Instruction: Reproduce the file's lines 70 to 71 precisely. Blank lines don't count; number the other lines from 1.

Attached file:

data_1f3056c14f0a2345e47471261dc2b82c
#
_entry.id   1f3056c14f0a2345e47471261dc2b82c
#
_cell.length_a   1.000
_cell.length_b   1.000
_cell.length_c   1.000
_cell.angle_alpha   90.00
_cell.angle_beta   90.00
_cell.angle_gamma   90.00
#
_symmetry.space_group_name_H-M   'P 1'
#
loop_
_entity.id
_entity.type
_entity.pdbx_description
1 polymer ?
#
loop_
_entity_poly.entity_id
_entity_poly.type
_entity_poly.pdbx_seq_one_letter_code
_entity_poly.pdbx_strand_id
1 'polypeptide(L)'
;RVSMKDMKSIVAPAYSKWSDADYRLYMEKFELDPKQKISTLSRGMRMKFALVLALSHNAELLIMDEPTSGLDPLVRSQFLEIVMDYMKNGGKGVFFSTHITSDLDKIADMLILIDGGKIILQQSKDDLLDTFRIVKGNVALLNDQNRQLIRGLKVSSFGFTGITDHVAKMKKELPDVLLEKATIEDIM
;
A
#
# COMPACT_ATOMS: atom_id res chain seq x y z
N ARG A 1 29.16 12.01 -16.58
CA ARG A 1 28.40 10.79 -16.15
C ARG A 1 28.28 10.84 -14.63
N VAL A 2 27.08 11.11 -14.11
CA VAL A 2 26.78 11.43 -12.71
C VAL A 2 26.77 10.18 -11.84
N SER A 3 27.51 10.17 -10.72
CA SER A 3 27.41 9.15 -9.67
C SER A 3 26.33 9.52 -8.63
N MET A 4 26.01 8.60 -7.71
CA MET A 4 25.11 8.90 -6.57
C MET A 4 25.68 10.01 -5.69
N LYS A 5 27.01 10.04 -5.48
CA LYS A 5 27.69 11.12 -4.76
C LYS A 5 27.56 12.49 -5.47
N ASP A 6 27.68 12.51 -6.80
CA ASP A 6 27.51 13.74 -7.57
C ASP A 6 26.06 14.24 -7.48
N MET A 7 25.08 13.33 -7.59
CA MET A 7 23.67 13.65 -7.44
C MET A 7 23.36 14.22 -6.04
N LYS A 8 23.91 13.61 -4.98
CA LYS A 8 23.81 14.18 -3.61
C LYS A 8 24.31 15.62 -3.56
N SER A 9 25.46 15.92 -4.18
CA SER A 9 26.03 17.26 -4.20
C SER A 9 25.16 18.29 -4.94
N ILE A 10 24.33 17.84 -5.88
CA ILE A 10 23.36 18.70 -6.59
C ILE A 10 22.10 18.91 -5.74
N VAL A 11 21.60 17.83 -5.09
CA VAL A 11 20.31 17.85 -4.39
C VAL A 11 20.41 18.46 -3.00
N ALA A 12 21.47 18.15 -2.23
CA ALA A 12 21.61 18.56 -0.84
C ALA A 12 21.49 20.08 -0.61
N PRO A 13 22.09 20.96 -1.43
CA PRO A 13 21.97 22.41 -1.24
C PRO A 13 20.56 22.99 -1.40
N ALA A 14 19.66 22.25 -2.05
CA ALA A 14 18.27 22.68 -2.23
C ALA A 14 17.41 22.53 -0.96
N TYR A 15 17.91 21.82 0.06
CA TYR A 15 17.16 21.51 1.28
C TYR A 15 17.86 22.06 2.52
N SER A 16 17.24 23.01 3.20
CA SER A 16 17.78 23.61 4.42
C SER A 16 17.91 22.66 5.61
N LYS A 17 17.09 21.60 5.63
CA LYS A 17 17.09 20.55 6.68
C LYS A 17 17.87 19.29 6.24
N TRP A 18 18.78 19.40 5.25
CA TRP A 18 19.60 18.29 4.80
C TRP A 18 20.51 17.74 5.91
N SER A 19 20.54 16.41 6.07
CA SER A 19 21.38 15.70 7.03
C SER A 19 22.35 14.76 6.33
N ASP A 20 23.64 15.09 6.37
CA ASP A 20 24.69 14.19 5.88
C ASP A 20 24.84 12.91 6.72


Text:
N ALA A 14 19.66 22.25 -2.05
CA ALA A 14 18.27 22.68 -2.23